Tag Archives: creativity

A Serendipitous Studio Visit

Rainy days are studio days, and today I got to hang out in the beautiful and inspiring studio of Sarah Haskell.

A mutual friend connected us when she saw my work and exclaimed, “you have to meet Sarah!” But what none of us knew is that Sarah and I had already met…

I can remember it so clearly, the days in sixth grade when we had an artist in residence. It felt really special to have an artist from outside of school come visit and create a project with us. I can still recall the piece we made as a class. It had a background of woven fabric strips, and on top we made little figures and objects to tell a story. In fact it was the story of Martin Luther King. I had made a little speech bubble for him that said “I have a dream”…

I was thinking about all of this as Sarah went into the house to fetch me a glass of water, and a certain woven fabric piece in the corner caught my eye. When I began my weaving journey, I would sometimes stop and wonder about this visiting artist who was a weaver, and clearly inspired my own weaving journey from a young age (I have another inspiring weaving story you can read about here). And yet 20 years later, I found myself closer to solving that mystery than I have ever been before…

When Sarah came back from the kitchen, I asked her about the fabric-woven piece in the corner. She had made it with a classroom as an artist in residence. When I told her about the piece I had made and what school I went to, she exclaimed “Yes, that was me!”

She went over to one of her bookcases stuffed with all sorts of inspirational art books and show catalogs and pulled out a couple of binders. She plopped them on the work table next to her neatly organized bundles of heddles and began flipping the pages.

“I remember, your class did the Civil Rights movement,” she said as years of all of the many colorful school projects she had done flashed by. We’re talking hundreds of projects! And then we found it, photographic proof from many years ago, that Sarah Haskell was my very first weaving teacher!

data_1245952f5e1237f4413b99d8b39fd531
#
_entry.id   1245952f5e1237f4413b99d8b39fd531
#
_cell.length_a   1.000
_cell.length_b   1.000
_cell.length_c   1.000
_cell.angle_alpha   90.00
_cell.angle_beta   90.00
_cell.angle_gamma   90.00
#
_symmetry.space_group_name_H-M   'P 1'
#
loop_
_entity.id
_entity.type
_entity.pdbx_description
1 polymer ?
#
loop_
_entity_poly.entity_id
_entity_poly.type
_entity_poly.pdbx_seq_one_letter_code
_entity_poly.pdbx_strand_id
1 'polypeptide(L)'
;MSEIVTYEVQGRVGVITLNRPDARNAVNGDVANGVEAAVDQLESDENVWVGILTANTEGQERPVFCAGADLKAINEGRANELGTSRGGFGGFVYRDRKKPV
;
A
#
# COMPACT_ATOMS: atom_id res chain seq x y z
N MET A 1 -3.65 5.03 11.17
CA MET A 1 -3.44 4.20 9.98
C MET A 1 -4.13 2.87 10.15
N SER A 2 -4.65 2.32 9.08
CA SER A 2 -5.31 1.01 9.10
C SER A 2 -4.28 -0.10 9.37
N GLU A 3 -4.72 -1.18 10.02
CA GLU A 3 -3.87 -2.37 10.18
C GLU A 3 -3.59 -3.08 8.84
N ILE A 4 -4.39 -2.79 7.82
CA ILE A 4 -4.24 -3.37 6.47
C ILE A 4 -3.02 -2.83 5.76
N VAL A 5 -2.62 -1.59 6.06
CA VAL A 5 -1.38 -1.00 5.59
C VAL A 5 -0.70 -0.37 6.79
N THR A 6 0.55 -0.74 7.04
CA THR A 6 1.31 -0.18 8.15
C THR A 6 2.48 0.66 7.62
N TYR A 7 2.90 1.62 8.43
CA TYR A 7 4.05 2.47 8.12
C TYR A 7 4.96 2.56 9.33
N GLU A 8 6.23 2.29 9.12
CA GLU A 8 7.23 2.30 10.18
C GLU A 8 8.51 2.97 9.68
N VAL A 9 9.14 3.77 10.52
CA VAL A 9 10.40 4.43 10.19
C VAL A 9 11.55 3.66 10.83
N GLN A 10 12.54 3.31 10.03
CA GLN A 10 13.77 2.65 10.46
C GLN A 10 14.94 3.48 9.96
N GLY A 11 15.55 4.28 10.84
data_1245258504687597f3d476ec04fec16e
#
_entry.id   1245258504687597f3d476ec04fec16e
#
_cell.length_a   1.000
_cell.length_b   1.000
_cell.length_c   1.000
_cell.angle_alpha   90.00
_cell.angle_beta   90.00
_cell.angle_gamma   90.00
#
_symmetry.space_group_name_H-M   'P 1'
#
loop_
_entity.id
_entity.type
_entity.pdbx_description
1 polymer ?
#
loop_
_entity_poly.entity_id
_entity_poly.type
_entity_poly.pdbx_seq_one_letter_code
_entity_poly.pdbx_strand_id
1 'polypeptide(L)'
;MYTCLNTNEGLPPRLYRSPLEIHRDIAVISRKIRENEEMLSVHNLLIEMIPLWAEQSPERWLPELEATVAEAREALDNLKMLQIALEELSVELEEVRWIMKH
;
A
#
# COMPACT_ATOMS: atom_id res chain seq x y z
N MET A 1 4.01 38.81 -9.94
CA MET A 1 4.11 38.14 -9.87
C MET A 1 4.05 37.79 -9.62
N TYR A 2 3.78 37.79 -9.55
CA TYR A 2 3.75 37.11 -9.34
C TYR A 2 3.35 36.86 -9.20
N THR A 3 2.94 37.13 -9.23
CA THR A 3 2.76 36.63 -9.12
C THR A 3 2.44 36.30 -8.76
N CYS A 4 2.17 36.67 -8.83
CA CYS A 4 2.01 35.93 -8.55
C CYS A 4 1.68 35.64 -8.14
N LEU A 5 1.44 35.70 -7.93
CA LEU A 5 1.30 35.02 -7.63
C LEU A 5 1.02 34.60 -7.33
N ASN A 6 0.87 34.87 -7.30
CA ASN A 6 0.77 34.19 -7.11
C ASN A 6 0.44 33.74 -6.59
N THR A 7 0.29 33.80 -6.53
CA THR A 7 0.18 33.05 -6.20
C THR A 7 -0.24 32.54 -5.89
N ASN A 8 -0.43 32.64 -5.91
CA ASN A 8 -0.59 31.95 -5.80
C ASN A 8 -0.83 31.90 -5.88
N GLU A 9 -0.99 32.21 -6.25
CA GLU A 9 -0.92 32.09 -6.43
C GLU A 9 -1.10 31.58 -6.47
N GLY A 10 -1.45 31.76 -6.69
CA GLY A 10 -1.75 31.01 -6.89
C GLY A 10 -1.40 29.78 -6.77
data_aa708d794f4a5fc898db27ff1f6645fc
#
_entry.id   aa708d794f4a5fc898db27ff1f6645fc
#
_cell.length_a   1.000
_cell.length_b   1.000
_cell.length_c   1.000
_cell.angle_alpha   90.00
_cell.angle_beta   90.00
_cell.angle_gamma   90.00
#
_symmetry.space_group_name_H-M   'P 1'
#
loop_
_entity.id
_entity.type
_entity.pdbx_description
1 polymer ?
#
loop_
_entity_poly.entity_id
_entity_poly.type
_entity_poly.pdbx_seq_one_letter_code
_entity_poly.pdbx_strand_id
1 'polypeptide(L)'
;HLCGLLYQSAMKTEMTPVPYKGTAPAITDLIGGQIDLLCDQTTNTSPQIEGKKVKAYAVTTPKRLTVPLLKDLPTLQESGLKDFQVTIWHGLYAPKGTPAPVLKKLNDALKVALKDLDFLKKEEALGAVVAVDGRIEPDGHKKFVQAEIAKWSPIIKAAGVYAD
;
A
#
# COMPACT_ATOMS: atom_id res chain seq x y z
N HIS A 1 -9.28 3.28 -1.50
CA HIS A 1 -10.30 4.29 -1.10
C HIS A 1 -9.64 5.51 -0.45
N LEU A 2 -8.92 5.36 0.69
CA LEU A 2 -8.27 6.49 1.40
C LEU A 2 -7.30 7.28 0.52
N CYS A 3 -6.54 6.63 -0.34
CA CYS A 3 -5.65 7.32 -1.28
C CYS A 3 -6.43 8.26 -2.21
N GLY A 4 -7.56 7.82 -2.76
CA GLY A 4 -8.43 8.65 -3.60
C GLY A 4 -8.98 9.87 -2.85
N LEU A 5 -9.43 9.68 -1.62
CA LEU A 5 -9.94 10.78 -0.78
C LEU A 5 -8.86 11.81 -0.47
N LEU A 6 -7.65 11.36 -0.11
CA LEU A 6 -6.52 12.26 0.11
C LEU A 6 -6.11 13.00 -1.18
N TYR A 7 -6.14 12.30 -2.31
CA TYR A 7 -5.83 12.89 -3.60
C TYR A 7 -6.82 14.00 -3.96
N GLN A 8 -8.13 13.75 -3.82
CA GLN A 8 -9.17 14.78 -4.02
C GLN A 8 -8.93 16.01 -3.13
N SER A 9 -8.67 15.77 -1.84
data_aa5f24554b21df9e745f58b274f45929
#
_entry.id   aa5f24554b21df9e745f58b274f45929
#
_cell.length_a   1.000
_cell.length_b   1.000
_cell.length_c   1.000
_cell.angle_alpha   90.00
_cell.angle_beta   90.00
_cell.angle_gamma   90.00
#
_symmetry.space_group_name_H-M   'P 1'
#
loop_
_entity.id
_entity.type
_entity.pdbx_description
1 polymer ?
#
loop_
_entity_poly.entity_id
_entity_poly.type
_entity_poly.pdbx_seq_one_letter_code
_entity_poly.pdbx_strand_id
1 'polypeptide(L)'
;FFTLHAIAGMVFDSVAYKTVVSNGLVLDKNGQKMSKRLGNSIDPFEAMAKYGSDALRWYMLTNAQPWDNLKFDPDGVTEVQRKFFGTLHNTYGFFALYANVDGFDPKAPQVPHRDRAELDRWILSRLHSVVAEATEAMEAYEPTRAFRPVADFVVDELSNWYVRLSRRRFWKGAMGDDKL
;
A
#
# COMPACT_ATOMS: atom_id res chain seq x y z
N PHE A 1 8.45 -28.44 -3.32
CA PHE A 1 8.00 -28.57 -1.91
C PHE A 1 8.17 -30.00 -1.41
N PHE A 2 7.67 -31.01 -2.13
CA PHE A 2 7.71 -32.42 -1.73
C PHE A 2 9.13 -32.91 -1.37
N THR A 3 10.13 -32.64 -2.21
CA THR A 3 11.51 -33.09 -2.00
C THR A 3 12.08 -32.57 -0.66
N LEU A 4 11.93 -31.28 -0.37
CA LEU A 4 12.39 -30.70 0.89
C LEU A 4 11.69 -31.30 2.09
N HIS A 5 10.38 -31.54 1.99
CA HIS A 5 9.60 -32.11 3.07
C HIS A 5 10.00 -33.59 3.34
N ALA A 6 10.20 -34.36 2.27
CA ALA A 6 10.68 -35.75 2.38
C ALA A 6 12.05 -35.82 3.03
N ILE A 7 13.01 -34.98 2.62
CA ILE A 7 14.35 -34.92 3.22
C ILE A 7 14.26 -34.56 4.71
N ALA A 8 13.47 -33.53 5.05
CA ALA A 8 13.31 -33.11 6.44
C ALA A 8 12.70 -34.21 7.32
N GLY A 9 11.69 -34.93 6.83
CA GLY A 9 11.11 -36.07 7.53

As far as Sarah knows, I’m her first student to become a tapestry weaver!

We spent the rest of our afternoon sharing stories about being artists, and Sarah gave me many helpful tips about being a practicing artist and where to show my work. She encouraged me to write and speak publicly about my weavings and the inspiration behind them, and how to pursue those opportunities. I loved learning that Sarah and I create in similar ways: a complete design or image pops into our heads – from a dream or meditation – and we feel consumed by it until we bring it to life…

Sarah’s studio is also filled with her gorgeous hand-dyed indigo yarn…

I’m inspired by her series of houses, particularly because of their doorways …

“The House of Fear” This piece is behind glass, hence the glare.

This piece was woven like a brocade, and many people wrote their fears on the weft used to weave the house. I love the strong dynamic lines stitched into the fabric that give the impression of how harsh and sharp fear can often feel.

Once upon a time, Sarah was a tapestry weaver…

I left Sarah’s studio with some new catalogs to add to my art library, my mind full of inspiration, and a heart bursting with gratitude and awe…

A beautiful poem in Sarah’s teaching binder

It’s incredible how life circles back around, and one finds themselves almost being lead by an invisible force to… something, some sort of mysterious destiny that is meant for them. It’s a mystery because we don’t get to know how, or when, or why the story unfolds the way it does, we just get to experience it. And when we open our hearts and minds to this unfolding, we find many serendipitous moments of a life well-lived and well-loved.

If you’d like to see more of Sarah Haskell’s work you can visit her site at www.sarahhaskell.com

Keep creating!

~Laura

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Tapestries, Monet, and Escher, oh my! Part 2

This is Part 2 of 2 about my recent trip to the Isabella Stewart Gardner Museum and the Museum of Fine Art in Boston… and to my new favorite bakery.  Is it ridiculous to go to Boston just for some pastries? 

Growing up, there was a print by M. C. Escher at the top of the stairs.  I can remember running up them as fast as I could, only to stop and stare curiously at the other-wordly image of a fish underwater.  But where were the trees?  Are those reflections or the trees’ roots? Was the fish floating in space? Was it in a shallow puddle?  Was I upside down?20180423_131240.jpg

I’m still not entirely sure, and I’m quite happy with that…

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I was surprised to learn that these are lithographs.  My whole life up until now, I thought they were pencil drawings.  The skills and patience required for lithography makes Escher’s art even more impressive…